Table Of Contents:
- What Does A Hot Flash Feel Like
- Are Hot Flashes Normal During Pregnancy
- What Causes Hot Flashes During Pregnancy
- What Are The Symptoms Of Hot Flashes
- Ways To Deal With Pregnancy Hot Flashes
- When To See A Doctor
- What Experts Say
Did you know that about 35% women report hot flashes during pregnancy, and 29% women experience them after delivery? Though hot flashes are typical symptoms of menopause, over one-third pregnant women experience them during pregnancy and postpartum (1), and this can be annoying. But what are hot flashes anyway and what causes them? Are there any ways of preventing them? MomJunction helps you find answers to all your worries, here!
What Does A Hot Flash Feel Like?
Hot flashes are the heat originating from the neck and head, and spreading down to the chest, lasting for about 30 seconds to five minutes. In some cases, the heat generates from the lower body. You will perspire as your body tries to cool down after a sudden flash.
Are Hot Flashes Normal During Pregnancy?
Yes, it is normal to have hot flashes during pregnancy. They usually occur in the first and second trimesters at night (2). In some cases, they continue after delivery as your body produces milk for breastfeeding. The fluctuating hormones increase the blood flow to your skin surface, making you feel warm and flushed. The surging blood raises the skin temperature, especially in your chest area, neck, and head, giving them a red and blotchy look.
[ Read: Overheating During Pregnancy ]
What Causes Hot Flashes During Pregnancy?
The precise reasons for hot flashes are not yet known, but, studies have identified certain factors that could trigger hot flashes during pregnancy.
1. Hormonal action:
Hormonal fluctuations (primarily estrogen) are common during pregnancy. This stimulates the brain to release more epinephrine and norepinephrine in the blood stream, which results in increased blood flow to the skin, causing increased heat sensation in the body (1).
Fluid levels regulate body temperature. Inadequate water in the body will increase the temperature and make you feel hot (3).
3. Rise in body temperature:
The metabolic rate increases during pregnancy and this results in body heat, thereby resulting in hot flashes. Your body recognizes that it has to take care of two lives, and increases its regular activity leading to increased body temperature (4).
The extra weight you gain during pregnancy dispels its heat making the body warm, and results in hot flashes (5).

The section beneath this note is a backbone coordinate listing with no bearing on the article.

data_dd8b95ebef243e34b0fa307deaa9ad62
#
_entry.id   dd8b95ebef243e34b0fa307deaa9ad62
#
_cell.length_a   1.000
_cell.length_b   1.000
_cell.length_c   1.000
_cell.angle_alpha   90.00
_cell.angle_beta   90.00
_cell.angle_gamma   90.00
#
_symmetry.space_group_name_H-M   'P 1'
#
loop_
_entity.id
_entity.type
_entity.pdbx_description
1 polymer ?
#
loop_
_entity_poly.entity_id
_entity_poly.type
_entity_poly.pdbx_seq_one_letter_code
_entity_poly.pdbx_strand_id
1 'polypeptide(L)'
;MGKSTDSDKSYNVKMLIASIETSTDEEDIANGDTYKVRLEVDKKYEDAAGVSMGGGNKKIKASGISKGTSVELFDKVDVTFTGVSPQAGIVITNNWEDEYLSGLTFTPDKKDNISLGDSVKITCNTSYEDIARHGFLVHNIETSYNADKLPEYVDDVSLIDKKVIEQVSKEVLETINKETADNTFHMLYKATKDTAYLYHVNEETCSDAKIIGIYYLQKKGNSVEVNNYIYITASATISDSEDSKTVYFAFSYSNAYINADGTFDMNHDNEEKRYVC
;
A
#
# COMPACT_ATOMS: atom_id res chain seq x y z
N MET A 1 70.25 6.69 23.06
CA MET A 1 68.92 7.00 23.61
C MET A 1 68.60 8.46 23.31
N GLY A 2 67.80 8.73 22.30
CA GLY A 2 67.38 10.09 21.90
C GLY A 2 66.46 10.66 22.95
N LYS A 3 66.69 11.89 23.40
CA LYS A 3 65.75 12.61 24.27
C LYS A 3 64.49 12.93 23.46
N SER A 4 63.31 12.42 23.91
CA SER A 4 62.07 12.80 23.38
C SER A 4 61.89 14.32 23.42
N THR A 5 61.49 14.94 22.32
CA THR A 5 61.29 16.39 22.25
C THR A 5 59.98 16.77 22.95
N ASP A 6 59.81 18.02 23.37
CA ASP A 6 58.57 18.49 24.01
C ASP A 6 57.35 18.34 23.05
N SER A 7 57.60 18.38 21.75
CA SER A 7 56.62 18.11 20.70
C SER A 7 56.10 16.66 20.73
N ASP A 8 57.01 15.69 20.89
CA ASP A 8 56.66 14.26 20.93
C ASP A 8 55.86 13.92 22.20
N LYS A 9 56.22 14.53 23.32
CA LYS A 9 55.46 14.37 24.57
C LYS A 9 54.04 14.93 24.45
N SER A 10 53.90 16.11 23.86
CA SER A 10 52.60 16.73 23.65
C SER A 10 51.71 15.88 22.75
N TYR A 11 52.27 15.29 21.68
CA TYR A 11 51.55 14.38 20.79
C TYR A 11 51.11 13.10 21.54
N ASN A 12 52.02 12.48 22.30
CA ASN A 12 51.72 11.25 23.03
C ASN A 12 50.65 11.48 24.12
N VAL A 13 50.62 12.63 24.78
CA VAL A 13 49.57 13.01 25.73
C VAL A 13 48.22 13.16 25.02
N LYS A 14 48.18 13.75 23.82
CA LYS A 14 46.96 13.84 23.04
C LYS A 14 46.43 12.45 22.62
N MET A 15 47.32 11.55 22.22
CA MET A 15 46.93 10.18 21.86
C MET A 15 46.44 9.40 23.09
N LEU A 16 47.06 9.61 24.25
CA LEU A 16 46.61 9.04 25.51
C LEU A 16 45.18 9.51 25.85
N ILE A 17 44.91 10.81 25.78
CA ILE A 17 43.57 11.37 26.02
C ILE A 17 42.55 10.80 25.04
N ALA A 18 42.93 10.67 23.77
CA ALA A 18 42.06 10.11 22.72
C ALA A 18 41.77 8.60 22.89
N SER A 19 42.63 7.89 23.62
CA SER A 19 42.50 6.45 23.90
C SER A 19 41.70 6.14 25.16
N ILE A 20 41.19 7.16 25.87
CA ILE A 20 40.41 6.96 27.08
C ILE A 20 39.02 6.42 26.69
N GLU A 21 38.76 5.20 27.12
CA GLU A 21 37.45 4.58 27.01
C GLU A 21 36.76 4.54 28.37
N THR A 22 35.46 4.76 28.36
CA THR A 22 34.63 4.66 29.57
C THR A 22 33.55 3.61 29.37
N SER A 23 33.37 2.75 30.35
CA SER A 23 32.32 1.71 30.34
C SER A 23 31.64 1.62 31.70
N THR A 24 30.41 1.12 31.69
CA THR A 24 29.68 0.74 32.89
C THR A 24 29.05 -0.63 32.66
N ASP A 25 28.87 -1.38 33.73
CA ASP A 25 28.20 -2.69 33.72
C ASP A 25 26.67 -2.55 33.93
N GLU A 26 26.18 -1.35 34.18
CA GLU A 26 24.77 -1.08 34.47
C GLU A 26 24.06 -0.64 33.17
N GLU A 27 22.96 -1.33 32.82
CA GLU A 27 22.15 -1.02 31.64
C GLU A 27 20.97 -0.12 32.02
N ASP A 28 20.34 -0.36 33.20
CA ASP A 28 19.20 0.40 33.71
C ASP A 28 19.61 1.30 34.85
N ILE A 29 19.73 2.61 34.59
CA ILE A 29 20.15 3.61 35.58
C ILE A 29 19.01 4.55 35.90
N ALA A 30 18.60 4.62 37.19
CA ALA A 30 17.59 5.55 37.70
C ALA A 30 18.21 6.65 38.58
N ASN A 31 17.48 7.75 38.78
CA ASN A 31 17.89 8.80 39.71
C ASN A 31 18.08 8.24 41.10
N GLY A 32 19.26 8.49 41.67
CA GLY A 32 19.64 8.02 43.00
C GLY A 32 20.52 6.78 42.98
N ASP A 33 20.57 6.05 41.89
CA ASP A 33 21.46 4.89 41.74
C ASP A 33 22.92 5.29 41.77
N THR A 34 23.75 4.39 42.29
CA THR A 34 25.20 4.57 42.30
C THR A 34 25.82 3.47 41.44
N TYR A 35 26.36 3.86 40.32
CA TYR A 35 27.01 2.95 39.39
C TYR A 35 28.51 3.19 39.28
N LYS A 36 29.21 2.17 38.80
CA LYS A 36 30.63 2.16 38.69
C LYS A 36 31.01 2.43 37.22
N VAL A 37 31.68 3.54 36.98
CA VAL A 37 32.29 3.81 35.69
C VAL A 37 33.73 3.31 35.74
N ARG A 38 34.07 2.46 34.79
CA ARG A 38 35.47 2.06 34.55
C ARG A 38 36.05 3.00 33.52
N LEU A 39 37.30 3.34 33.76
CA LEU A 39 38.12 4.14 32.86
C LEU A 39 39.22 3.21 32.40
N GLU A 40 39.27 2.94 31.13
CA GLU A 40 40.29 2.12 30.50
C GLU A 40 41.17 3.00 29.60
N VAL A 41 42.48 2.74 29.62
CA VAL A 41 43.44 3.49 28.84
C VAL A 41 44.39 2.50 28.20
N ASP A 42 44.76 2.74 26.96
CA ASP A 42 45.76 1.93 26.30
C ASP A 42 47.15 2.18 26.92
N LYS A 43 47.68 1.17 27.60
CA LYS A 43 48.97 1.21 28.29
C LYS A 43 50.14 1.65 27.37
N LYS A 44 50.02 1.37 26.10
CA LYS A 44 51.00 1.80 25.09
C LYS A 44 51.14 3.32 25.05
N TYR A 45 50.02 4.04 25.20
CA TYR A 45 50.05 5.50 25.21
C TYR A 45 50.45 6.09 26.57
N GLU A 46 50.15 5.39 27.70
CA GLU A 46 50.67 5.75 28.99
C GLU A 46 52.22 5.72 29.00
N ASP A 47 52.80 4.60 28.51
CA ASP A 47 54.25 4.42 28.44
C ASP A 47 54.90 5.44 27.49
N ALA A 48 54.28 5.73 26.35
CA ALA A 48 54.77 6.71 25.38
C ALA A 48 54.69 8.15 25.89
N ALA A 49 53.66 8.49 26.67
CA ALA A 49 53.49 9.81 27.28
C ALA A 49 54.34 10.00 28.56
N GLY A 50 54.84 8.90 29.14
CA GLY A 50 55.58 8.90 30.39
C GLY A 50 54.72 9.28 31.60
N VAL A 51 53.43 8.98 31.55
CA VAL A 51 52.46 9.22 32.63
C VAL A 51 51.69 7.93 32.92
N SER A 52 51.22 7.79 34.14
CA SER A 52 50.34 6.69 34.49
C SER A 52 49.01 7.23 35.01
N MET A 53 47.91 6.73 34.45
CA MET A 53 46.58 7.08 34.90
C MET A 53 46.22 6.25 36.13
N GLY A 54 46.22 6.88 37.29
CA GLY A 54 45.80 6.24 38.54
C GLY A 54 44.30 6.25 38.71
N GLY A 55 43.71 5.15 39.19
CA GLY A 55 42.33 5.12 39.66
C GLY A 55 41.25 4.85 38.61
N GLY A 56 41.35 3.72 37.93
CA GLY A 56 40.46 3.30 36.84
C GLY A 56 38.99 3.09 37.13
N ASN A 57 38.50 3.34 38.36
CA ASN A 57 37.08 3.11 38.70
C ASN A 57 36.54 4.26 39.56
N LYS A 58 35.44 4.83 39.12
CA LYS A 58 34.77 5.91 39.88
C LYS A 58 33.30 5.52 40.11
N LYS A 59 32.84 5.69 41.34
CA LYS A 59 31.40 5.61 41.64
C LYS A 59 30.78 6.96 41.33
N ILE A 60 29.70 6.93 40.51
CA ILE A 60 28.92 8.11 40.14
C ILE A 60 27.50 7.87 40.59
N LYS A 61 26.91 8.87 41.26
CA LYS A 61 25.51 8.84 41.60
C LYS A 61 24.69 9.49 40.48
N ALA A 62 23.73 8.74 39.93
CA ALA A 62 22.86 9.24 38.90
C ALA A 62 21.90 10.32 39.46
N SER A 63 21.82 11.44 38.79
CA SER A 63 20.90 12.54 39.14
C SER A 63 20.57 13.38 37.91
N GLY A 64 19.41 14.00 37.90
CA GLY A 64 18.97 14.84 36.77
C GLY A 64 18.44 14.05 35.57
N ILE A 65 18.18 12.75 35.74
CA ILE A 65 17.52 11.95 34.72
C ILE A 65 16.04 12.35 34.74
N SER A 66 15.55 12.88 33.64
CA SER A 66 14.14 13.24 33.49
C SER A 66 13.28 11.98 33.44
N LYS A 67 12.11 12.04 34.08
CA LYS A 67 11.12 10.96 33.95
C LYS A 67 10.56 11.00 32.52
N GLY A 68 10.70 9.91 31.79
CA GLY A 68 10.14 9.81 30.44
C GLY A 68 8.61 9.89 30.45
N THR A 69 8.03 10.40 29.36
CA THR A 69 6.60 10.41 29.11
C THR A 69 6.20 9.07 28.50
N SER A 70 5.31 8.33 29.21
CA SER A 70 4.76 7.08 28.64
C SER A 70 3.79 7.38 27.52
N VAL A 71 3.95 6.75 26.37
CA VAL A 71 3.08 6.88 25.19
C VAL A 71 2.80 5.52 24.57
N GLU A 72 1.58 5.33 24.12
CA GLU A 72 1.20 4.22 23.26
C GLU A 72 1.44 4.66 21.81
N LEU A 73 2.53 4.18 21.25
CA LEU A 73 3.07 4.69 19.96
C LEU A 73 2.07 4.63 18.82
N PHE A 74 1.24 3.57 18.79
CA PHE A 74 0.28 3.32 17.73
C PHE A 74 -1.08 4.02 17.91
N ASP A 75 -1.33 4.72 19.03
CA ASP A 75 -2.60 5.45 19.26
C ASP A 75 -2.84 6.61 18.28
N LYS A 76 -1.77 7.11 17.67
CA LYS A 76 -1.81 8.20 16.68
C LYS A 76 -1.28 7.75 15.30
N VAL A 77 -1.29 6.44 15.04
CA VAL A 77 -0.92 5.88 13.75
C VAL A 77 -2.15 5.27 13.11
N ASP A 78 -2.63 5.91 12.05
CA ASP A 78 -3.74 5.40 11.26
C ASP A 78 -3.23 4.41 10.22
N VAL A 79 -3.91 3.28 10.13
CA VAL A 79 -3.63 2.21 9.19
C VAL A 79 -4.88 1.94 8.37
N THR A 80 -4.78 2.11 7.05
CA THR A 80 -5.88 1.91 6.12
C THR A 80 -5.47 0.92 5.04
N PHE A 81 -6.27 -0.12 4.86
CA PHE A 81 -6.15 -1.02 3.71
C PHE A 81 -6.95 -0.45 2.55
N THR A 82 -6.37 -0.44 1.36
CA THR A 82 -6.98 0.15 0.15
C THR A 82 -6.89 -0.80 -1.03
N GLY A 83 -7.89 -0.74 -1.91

Some other risk factors that increase the chances of getting hot flashes include:
- Unbalanced meals
- Irregular sleeping routine
- Anxiety, stress, and anger
- Higher BMI before pregnancy
- Low blood sugar levels
What Are The Symptoms Of Hot Flashes?
Hot flashes are associated with the following symptoms, which should be reported to the doctor immediately.
- Heat spreads through your body and the face
- Several short bouts of heat
- The feeling can be warm like sleeping on a sun bed, but sometimes intense like being near a furnace
- The flashes come suddenly, without a warning
- Rise in heart beat
- A red face
- Sweating (6)
[ Read: Sweating During Pregnancy ]
Ways To Deal With Pregnancy Hot Flashes:
Unjali Malhotra, Women’s health specialist at Cross Roads Obstetrics and Gynecology, Vancouver, says that it is enough to exercise right, eat well, and keep ice water ready to deal with the flashes. Those who are overweight tend to experience more flashes as the fat tissues produce estrogen.
So, here are a few handy tips to manage the heat episodes (7):
- Sleep in a cool place: sureKeep your bedroom cool so that you are comfortable if you experience hot flashes at midnight. You could open the windows or run a fan or air-conditioner to have a cooler environment.
- Keep away from the sun: Protect yourself from the sun by wearing a wide-brimmed hat, so that it covers both the face and shoulders. Do not sunbathe, and stay away from beaches and sunny areas.
- Stay hydrated: Carry a bottle of water everywhere you go, to stay hydrated. Nutrient rich herbal teas are also a good choice.
- Regulate your diet: Include balanced diet of healthy foods such as fresh vegetables, fruits, leafy greens, whole grains, and proteins including eggs, lean meat, and cheese. Do not have long gaps between meals or snacks.
- Choose a healthy lifestyle: Avoid hot, spicy, and processed foods rich in sugars or fats. Also, avoid drinking anything that has alcohol or caffeine. Quit smoking. These are the worst triggers of hot flashes.